I thought this was an interesting post because it shows the influence American Splendor had on creating the autobiographical comics genre. After I read this I looked up Lucy Knisley and found the following video which I think relates really well to American Splendor because she talks about how we’re in an age of communication and sharing our life’s stories. At 4:28 in the video Lucy says “It’s important to recognize important events in your life, even if they’re small or seemingly inconsequential – transitional events like a diet, a pregnancy, a sickness, a breakup or a trip. Actively recording and chronicling the events can help us see deeper meaning within our own lives and to understand ourselves better.” I think this shows the major difference between her graphic novels and Harvey’s, as Harvey’s don’t necessarily show transitional events, but includes stories from many smaller, insignificant events. It could be argued however that the time period American Splendor was written was a transitional event as a whole, as he went though many changes to get as far as he did. However I think her comment on how keeping an active record of these events helps us understand ourselves better is very accurate and this shows in American Splendor because Harvey is constantly reflecting on his life and the choices he makes.

    Lucy on Autobiographical Comics


  2. Hey Allen,

    There is something about your article that has got me thinking how important the idea of an autobiographical or memoir style comic is. I think we’re living in a time when self publishing is taken for granted due to the access the internet provides for cheap exposure and distribution.

    Over the past 14 years or so, I’ve come across web comics from different artists who usually go the route of the strip comic and focuses on some part of their lives. Penny Arcade comes to mind which is about two friends who are also obsessed with games and gamer culture. The two creators use comedy as their major selling point and, through the digital medium, are able to connect to a readership that shares in the common theme of their strip.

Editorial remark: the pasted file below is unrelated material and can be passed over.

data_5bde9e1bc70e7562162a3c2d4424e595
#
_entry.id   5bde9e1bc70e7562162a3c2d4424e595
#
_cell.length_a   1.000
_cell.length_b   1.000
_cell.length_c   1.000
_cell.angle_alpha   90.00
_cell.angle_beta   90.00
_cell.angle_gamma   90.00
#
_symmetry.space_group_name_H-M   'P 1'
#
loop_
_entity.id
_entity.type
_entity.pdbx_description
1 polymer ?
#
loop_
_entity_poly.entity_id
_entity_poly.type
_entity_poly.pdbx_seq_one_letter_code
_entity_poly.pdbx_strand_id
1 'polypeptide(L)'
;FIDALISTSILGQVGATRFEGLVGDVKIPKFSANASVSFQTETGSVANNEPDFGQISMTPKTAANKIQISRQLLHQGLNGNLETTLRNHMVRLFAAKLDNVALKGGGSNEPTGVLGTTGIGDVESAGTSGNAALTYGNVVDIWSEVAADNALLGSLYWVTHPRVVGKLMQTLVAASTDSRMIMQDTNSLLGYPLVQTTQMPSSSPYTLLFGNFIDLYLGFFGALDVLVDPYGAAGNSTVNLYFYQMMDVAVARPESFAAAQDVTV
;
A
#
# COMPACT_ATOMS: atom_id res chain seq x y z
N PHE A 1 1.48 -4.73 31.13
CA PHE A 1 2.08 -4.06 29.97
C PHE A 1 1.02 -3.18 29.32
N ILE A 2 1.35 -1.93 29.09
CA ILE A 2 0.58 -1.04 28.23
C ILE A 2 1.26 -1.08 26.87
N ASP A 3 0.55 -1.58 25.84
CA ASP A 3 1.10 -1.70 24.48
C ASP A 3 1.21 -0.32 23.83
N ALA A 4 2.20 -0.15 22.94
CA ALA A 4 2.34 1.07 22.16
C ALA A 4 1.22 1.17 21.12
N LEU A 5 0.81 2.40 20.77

I guess that’s one of the burgeoning joys of the internet age, the ability of anyone, anywhere, at any time to reach out to a niche interest group that would previously been worlds away. I wonder if Crumb would have felt as isolated and alone if he had been publishing online if technological history had evolved slightly differently. The instantaneous feedback and interaction with ones fan base must be something much different than the letter mail adulation of previous generations.



  3. Hey Allen,

    I really enjoyed the two memoires you linked us to since both artists and writers are new to me. I think that if Harvey had began writing in this day and age he would have definitely used the internet as a medium for his work. His style seems to constantly be in motion and moving fast, I think he was incredibly progressive for his time and published at such a speed that his work was always fresh and kept up with his audiences.
    He reminds me of Mitch Clem sometimes, one of my favorite web comic authors who started with a satirical comic about two punks called Nothing Nice To Say And eventually started documenting his own life in a new strip called My Stupid Life.

    I found myself more interested in My Stupid Life because of the pace, he basically published the entire process in which he proposed to his girlfriend, found work, found an apartment and other basic tasks we never think to jot down. He found satire and emotions in everyday life and I think he would have been a great punk contemporary of Harvey’s in this generation.

    – Bushra